Blood samples (0.1 mL) were collected into sodium EDTA or lithium heparin tubes, mixed, and red blood cells (RBC) were lysed. The leukocytes were washed with FACS buffer (PBS with 2% FBS), stained with antibody cocktail by incubation in the dark for 45 minutes at room temperature. Tissue samples (lymph node), taken from animals at termination were mechanically disrupted (Medimachine, Becton Dickinson GmbH), single-cell filtered, and stained as for blood. Intracellular FoxP3 staining was carried out by permeabilization with 10× FACS lysing solution (1:5 with Aqua dest. +0.1% Tween-20) prior to incubation in the dark, 45 minutes at room temperature. All antibodies or isotype controls were purchased from BD Biosciences, eBioscience (via Fisher Scientific GmbH) or BioLegend. Antibodies used included: anti-CD3 (SP34), anti-CD20 (L27 or 2H7), anti-CD14 (M5E2), anti-CD4 (M-T477), anti-CD8 (SK1), anti-CD28 (CD28.2), anti-CD25 (M-A251), anti-Foxp3 (PCH101), anti-CD95 (DX2), and anti-CD185/CXCR5 (MU5UBEE). After staining, cells were washed and fixed in 1× BD Stabilizing Fixative. Lymphocytes were gated by forward scatter (FSC), sideward scatter (SSC), and CD45. Multicolour flow cytometric analysis was performed using the following leukocyte phenotypic characteristics: CD4+ Th cells: CD3+/CD4+/CD8−/CD14−/CD20−; CD8+ cytotoxic T cells: CD3+/CD4−/CD8+/CD14−/CD20−; Total memory CD4 T cells: CD28+/DIM/− CD95+/high; Follicular Th cells: (CD4+/CD185+), and Regulatory CD4 T cells: CD25+/FoxP3+. Acquisition of flow data was performed on a FACSVerse flow cytometer (BD Biosciences) and relative percentages of each of these subpopulations were determined using FlowJo software. Fifty thousand events were counted for all analyses.
Human samples studies
In accordance to the declaration of Helsinki and upon approval by the Hamburg Medical Association's ethic commission (PV5035), NSCLC tissue and whole blood from the same patients were obtained from consented subjects, with ethical approval for analysis of protein, RNA, and DNA content. The NSCLC tumor samples were dissociated into single-cell suspensions using enzymatic digestion, while whole blood was processed into PBMCs using density centrifugation, all specimens were cryopreserved in Gibco Recovery cell culture freezing medium before used. Alongside NSCLC specimens, PBMCs from 5 healthy individuals were used. Flow cytometry was performed after cells were thawed and incubated in RPMI1640 + 10% FBS supplemented with 100 U of RNase free DNase at 37°C 5% CO2 for 30 minutes. Cell suspensions were pre-incubated with Live/Dead fixable Yellow Dead Cell Stain Kit (Invitrogen, catalog no. L34959) and Fc receptor blocking solution (BioLegend, catalog no. 422302), before staining with fluorochrome-conjugated anti-human antibodies specific to anti-CD3 (UCHT1)/anti-CD45 (2D1), anti-CD4 (2A3), anti-CD8 (RPA-T8), anti-CD25 (MA251), anti-CD45RA (H100), anti-ICOS (C398.4A). Cells were incubated for 1 hour at 4°C, washed, and fixed overnight at 4°C with eBioscience intracellular fixation and permeabilization buffer (catalog no. 00-5523-00). Anti-FoxP3 (236A-E7) staining was then performed in permeabilization buffer for 1 hour at 4°C before washing and resuspending cells in DPBS (Gibco). All flow cytometry data was acquired using Attune NxT flow cytometer and data was analyzed using FlowJo software V10.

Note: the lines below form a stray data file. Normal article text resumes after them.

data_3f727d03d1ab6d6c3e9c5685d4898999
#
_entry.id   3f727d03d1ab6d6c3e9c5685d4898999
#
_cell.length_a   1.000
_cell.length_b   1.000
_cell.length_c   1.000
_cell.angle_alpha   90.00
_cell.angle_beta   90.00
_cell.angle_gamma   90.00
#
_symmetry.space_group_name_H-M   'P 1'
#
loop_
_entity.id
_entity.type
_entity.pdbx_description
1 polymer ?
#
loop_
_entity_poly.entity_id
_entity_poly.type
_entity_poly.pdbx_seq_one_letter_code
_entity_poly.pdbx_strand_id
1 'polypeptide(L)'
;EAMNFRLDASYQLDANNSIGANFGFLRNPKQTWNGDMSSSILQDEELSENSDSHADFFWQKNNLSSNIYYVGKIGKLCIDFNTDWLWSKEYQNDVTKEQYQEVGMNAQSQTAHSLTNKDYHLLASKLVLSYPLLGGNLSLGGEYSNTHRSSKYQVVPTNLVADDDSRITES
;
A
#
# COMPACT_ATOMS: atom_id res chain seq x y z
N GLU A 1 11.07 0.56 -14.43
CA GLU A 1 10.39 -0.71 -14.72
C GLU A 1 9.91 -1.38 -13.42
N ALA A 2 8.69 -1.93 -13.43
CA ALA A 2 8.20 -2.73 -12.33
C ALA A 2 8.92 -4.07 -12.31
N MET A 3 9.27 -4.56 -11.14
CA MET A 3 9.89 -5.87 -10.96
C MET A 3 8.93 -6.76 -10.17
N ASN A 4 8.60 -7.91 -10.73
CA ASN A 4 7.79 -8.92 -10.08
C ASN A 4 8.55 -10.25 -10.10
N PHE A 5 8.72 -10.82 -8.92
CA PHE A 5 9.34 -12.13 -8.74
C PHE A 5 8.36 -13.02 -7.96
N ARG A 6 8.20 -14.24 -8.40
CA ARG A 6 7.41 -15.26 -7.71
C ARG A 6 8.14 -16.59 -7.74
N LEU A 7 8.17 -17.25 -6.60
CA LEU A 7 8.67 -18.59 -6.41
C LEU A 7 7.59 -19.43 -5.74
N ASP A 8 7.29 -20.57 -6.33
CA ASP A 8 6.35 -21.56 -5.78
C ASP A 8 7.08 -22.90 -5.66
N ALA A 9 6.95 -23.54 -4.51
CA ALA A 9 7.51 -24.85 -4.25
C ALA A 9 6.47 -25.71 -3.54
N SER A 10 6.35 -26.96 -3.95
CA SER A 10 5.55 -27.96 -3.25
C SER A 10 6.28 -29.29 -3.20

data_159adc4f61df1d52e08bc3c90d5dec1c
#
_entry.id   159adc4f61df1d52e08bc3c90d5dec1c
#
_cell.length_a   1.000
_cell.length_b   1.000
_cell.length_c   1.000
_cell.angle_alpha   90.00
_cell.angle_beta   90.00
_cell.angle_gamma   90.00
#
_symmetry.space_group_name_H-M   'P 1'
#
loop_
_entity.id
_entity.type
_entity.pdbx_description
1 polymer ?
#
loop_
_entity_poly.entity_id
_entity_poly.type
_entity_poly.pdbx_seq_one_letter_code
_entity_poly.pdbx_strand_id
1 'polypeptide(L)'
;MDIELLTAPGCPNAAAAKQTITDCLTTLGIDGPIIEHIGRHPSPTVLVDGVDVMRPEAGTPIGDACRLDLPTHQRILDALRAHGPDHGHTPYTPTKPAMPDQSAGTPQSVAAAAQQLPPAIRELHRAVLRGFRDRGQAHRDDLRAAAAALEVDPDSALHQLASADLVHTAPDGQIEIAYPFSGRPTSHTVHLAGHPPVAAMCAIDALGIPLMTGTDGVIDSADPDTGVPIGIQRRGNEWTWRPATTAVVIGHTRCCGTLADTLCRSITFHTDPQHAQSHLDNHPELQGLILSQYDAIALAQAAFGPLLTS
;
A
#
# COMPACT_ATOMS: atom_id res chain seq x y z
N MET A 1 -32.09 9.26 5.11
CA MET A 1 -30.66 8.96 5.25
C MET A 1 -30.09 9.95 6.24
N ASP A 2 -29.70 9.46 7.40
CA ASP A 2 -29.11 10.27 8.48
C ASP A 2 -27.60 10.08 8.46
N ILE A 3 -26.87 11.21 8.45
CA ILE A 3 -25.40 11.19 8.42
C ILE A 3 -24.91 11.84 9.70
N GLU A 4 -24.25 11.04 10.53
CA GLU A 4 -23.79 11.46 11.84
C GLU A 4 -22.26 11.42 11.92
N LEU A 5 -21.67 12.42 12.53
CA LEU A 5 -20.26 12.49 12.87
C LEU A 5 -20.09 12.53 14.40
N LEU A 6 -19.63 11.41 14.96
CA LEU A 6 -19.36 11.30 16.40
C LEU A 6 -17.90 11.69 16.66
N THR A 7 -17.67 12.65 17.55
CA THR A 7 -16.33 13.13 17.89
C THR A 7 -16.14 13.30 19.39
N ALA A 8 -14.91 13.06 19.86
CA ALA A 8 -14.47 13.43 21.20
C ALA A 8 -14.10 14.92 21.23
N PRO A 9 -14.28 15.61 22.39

Immunofluorescence and digital pathology
An IHC protocol using the Ventana Discovery Ultra platform (Roche) was developed for costaining of ICOS and FoxP3. The method was optimized in FFPE tonsil tissue, using clone D1K2T for ICOS (Cell Signaling Technology) and clone 236A/E7 (Abcam) for FoxP3. Briefly, the FFPE tissue sections underwent deparaffinization and a pH 9-based antigen retrieval step for 64 minutes. The slides were incubated with anti-FOXP3 antibody or the isotype control at 40 μg/mL for 60 minutes. An anti-mouse HRP (Roche catalog no. 760-4310) labeled detection antibody was applied for 16 minutes and an automated DAB detection (Roche catalog no. 760-159) was carried out as per manufacturer's recommendations. The slides were then incubated with the anti-ICOS antibody or the isotype control at 1 μg/mL for 60 minutes. An anti-rabbit HRP (Roche, catalog no. 760-4311) labeled detection antibody was applied for 28 minutes and an automated purple detection was carried out as per manufacturer's recommendations. Finally, the slides were counterstained with hematoxylin for 12 minutes and bluing reagent for 8 minutes. Methods were applied for the staining of tumor microarrays (TMA) from patients with cervical (CR2088), esophageal (ES2082), lung (LUC2281), head and neck (HN802a), gastric (STC2281), and bladder (BL2081a) cancer (all US Biomax, Inc). The slides were scanned (20× equivalent magnification) and quantified using the Indica Labs Halo platform to determine the number of ICOS/FoxP3 single and double positive cells per mm2.
In vitro antibody-dependent cellular cytotoxicity assays